Art Basel Miami Week 2013 – Kayne West and Jacques Herzog
Design Diatribe: Kanye West and Jacques Herzog speak during Art Basel Miami Week 2013 – Shana Beth Mason
Joyless connoisseurs, critics, collectors and dealers could possibly forgive the melee of fashion designers, carmakers, watchmakers and reality TV shows that flock to Miami during Art Basel every December: all of this hoopla might actually hold a nugget of useful cultural education or insight. But when a man who calls himself ‘Yeezus’ attempts to fill the role of architecture critic alongside Jacques Herzog (one half of the Pritzker Prize-winning firm Herzog & de Meuron) and über-curator Hans Ulrich Obrist, its fair to admit that flamboyance has spilled over into pure celebrity posturing.
Hosted by Surface Magazine at the Moore Building (wedged between the Wynwood Arts District and the Miami Design District), Design Dialogues paired rapper-producer-fashion designer Kanye West with architect Herzog and moderator Obrist (Co-Director of Exhibitions and Programmes/Director of International Projects at London’s Serpentine Gallery). This was the sixth talk in a series that has previously featured architectural talents such as Ian Schrager, Enrique Norten, Piero Lissoni and Giulio Cappellini. Even judging by the existing transcript of the discussion, West appeared out of his depth next to Herzog, a visiting Professor of architecture at the Harvard School of Design (since 1994) and ETH Zürich (since 1999). While Herzog focused on questions of architecture addressing civil needs and cultural history, West simply circled back to his own tastes and his music-making.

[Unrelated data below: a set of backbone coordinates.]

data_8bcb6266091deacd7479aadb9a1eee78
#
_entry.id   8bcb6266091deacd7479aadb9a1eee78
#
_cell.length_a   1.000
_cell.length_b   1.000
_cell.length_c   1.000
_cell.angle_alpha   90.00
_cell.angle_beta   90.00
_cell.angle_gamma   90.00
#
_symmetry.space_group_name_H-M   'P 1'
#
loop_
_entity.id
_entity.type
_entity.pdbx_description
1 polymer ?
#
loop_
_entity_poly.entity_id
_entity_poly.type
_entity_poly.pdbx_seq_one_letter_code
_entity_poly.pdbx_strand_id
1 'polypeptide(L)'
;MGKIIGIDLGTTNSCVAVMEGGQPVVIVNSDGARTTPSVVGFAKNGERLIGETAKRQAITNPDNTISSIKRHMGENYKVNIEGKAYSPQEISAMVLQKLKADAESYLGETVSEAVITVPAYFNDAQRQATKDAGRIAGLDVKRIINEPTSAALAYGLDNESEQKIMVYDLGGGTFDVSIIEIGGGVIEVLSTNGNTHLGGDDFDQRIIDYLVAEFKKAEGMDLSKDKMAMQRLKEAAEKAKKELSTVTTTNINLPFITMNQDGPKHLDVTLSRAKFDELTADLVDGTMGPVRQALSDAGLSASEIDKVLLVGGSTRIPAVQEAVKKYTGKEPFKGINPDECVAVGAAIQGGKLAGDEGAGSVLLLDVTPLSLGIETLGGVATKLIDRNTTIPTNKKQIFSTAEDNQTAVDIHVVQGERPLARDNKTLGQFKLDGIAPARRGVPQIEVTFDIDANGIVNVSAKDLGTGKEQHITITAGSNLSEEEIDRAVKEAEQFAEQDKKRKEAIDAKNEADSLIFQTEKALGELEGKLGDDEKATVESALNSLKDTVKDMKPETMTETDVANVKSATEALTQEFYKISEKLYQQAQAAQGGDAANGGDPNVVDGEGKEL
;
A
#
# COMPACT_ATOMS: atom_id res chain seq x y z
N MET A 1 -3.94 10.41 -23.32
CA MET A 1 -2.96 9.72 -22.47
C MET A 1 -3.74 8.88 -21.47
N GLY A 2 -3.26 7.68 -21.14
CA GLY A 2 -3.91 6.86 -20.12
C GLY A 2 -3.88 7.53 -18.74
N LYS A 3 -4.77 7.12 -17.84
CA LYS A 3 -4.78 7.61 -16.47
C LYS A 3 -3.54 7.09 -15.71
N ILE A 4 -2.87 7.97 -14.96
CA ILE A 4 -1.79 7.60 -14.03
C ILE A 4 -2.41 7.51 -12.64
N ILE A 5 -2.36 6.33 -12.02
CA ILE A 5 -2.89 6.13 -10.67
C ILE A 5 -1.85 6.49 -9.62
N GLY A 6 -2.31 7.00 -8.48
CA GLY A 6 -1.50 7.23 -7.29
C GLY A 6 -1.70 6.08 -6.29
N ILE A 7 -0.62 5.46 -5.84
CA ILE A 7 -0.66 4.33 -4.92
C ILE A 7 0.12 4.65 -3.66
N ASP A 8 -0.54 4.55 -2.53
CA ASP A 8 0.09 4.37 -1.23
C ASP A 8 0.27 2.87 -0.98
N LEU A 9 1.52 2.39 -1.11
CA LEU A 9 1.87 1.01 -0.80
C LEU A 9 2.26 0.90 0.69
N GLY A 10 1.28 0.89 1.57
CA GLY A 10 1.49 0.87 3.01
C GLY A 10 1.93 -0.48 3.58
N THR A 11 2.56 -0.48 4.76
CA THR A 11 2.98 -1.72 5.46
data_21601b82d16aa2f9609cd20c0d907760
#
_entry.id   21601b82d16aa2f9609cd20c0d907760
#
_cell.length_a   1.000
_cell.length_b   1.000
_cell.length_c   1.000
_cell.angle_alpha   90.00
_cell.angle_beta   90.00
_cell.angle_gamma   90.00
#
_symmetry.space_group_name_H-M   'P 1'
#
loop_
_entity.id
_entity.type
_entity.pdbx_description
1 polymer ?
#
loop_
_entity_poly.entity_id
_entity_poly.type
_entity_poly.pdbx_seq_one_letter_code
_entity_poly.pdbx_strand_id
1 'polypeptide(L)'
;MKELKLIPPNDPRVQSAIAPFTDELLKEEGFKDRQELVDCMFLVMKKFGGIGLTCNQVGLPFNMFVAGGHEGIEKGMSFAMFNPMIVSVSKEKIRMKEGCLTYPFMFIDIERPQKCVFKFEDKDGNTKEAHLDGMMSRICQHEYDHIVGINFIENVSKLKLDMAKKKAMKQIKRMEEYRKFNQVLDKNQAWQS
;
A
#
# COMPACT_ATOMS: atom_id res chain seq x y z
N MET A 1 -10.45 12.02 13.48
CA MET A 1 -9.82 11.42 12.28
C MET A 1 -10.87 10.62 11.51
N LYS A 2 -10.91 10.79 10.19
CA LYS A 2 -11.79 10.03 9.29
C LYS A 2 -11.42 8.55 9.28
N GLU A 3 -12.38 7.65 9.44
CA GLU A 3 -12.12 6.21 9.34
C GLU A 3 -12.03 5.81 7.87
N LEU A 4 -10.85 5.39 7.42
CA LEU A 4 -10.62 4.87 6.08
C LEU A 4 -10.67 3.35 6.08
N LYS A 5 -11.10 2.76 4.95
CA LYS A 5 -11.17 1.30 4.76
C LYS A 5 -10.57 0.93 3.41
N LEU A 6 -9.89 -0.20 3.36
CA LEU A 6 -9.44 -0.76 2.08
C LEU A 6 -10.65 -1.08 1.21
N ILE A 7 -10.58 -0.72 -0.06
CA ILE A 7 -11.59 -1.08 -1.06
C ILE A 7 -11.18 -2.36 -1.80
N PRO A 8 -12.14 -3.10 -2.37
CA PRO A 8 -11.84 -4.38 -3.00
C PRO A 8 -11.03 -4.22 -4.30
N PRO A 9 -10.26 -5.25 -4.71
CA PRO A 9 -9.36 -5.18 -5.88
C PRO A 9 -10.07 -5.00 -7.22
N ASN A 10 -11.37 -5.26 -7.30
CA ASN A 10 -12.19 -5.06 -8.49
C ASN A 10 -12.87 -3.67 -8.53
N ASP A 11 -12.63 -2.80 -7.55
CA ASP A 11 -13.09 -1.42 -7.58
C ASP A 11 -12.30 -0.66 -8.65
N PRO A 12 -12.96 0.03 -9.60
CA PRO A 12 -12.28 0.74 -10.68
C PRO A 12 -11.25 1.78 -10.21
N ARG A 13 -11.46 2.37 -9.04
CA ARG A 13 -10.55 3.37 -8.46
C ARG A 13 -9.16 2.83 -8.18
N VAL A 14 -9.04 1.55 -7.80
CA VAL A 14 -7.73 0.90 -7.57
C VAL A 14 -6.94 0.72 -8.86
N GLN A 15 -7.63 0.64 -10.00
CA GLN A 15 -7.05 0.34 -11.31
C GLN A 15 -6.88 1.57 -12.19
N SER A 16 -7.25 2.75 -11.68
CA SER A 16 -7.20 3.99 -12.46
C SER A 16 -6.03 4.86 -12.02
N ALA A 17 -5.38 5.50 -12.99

Design aesthetics and core principles soon turned into an interview, with Herzog searching for some kind of straightforward or sincere answer from West regarding his musical style, technique and/or process. If West redeemed himself, it might have been in reference to his purchase of a Le Corbusier lamp, which he admitted was well beyond his typical price range or buying impulse. Herzog seemed to remain infinitely patient and complimentary, going as far as to suggest collaborating with West in the future. While the pace appeared steady and well-steered by Obrist, it was strikingly clear that West injected his opinions for no greater purpose other than to boost his profile amongst the contemporary art and design ilk.
What might have been a constructive, informative session on the future of architecture and/or its inextricable relationship to the way we view art (be it made with or without purpose) spiraled into another needless photo-op. There were plenty of paparazzo to catch West offstage with fiancé Kim Kardashian, but precious few (in fact, none) could actually iterate what the dialogue had produced or achieved. Talks of this nature are greatly anticipated by those seeking to take away something elevated. West was on the right path in discussing his own artistic influences and background, but could only register excitement when complaining about the content of the Tumblr accounts of young people, today. In the end, all the spectators received was a shove backward from West’s security detail and a firsthand look at a musician masquerading as an academic.